International Cargo Lost At Sea Is Adding to Plastic Pollution Crisis
In March of this year, when the cargo ship Ever Given became stuck in the Suez canal, blocking a critical trade route for hundreds of cargo ships, there was scarcely a person in the world who did not hear about the news. The incident shone a light on the sheer scale of the shipping industry, that most-present and yet little-seen form of mass movement of goods.
It is unsurprising, therefore, that there is almost no global awareness of the fact that thousands of shipping containers have plunged to the ocean floor over the years. Largely this is as a result of unpredictable weather, poor stowage, and inadequate supervision, amongst other issues – but whatever the why, the bottom line is that containers are disappearing into the depths at an alarming rate, especially over the past year. Over 1,000 containers have fallen overboard in the first five months of 2021, and on November 30th of last year we saw over 1,800 containers lost at sea from one ship alone.
Whilst a few thousand containers may sound like a pittance compared to the millions of containers which successfully arrive at their intended destination, a small percentage of a lot of something is still a very high number, as statisticians regularly state.
As such, the destructive effect they are having on marine ecosystems is far from trivial. When the containers reach the ocean floor they frequently rupture due to pressure or impact, with debris being released into the water. If, as is often the case, the container contains plastics with a density close to or less than that of the water, the debris will be whisked off by currents to beaches and other marine ecosystems around the world.
“In 2012, I witnessed a cargo spill in Hong Kong that resulted in a beautiful coastline covered in plastic beads, as the ship just sailed away with no accountability,” said Julie Andersen, CEO of Plastic Oceans International. “That was a turning point for me.”
Perhaps the most famous example of this occurred in 1992, when the Evergreen Ever Laurel, traveling between Hong Kong and Tacoma, Washington, rolled 40 degrees in a storm and lost 12 cargo containers into the freezing depths. Among these were a shipment of 29,000 rubber ducks, which for design reasons had no hole in the bottom, and therefore would take on no water. Thus, many of these ducks began a voyage which circumnavigated the globe, giving researchers vast data for study of ocean currents and other related fields. Though such an experiment could never have been ethically licensed, the inadvertent side effect of the Ever Laurel’s loss is that, using the ducks – nicknamed ‘Friendly Floatees’ – oceanographers can now track currents and predict how far plastics will travel when they are released into the water.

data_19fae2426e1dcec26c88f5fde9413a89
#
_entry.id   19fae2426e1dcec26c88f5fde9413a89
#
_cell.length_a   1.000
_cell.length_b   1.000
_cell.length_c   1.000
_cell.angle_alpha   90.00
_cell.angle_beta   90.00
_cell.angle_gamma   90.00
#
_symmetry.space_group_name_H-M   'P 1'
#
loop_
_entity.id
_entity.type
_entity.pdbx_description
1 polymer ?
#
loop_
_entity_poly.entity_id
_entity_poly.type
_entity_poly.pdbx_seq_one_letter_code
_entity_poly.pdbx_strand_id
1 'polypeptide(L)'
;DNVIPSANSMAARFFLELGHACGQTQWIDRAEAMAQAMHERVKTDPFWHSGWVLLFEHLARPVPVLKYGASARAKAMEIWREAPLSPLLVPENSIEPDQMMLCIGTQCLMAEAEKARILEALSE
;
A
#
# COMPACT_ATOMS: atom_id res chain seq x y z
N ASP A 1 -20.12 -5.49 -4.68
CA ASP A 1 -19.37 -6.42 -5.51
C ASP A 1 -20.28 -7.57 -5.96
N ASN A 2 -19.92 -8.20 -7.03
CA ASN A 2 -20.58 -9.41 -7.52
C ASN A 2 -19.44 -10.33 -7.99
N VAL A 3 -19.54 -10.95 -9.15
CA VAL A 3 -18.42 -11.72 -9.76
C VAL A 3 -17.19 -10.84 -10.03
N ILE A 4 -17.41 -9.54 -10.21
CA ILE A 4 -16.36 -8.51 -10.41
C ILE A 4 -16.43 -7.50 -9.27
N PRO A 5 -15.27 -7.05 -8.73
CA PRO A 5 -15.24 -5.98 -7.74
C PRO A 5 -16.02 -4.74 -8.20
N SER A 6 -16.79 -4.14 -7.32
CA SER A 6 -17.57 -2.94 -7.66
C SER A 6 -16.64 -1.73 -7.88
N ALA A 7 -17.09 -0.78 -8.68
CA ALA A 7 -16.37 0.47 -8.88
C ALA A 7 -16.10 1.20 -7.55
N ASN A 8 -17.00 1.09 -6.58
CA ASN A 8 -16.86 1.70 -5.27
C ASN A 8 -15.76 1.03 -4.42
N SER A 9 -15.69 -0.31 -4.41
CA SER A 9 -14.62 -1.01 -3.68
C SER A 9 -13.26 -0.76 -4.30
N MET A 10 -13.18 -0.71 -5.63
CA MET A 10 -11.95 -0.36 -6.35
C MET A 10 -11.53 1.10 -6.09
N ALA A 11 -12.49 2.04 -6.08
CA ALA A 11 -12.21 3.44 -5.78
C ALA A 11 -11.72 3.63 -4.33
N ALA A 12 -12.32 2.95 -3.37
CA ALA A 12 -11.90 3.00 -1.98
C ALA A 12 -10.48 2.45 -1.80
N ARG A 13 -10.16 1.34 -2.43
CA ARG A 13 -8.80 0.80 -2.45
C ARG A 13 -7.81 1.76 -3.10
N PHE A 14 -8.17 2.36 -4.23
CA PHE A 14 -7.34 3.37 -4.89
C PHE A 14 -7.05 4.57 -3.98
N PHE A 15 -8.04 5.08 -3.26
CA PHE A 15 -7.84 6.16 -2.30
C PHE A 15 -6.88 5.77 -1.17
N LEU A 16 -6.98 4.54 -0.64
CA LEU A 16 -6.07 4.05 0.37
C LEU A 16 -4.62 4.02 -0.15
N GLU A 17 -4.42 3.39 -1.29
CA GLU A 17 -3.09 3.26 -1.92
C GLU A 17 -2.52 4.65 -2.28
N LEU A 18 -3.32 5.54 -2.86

Rubber ducks notwithstanding, a recent study by the University of Plymouth and the Lost at Sea project, which tracked a spill of HP ink cartridges in 2014, which occurred 1.5 km east of New York, has shown the true reach of debris from cargo container spills. Using the nexus between science and social media to combine sightings reported by the public with oceanographic modeling tools, the researchers found that the cartridges had spread as far as Cape Verde and the Arctic Circle.
What the beachcombers could not have ascertained, however, is the extent to which the cartridges had already degraded in the sea, and how much they will continue to degrade as they float their way around the waterways of the world. As well as being contaminated with a range of materials such as titanium, iron, and copper, the cartridges will also bake brittle under the sunshine and disintegrate into shards of plastic which will, in turn, crumble into even smaller particles which are ingested by animals at the very foundations of the food chain. Indeed, the polypropylene shells of the HP cartridges collected for study already showed visible deterioration, and given that it is thought that plastics can survive up to 1,000 years in the ocean, it’s not too great a leap to see how pervasive the invasion of microplastics at all levels of the global ecosystem will be for centuries to come.
As yet, there are no stringent reporting guidelines for the loss of shipping containers; indeed there is no obligation to declare that a container has been lost overboard unless it contains items which are ‘hazardous’ and ‘likely to pose an immediate risk to the environment’.
“We must continue to raise awareness about the harm created by human accidents like these,” said Andersen. “It’s also imperative that companies be held accountable for the impact of their products’ full lifecycle … from their makeup and manufacturing, through their distribution, sale and end-of-life disposal.”
Of course, with our increasing awareness of the effects of deterioration of plastics in the oceans, it seems ludicrous to only class substances which are causing visible and imminent problems as an issue – a case of people turning a blind eye where something does not need to be dealt with immediately.
As Dr Andrew Turner, Associate Professor in Environmental Sciences at the University of Plymouth, explains, these events “also call into question the relevance and robustness of current instruments and conventions that deal with plastic waste and its accidental loss at sea.”
About Shannon Collins
Shannon Collins is based in the Americas and covers environment and sustainability for a variety of publications as part of the journalism team at Ninth Wave Global.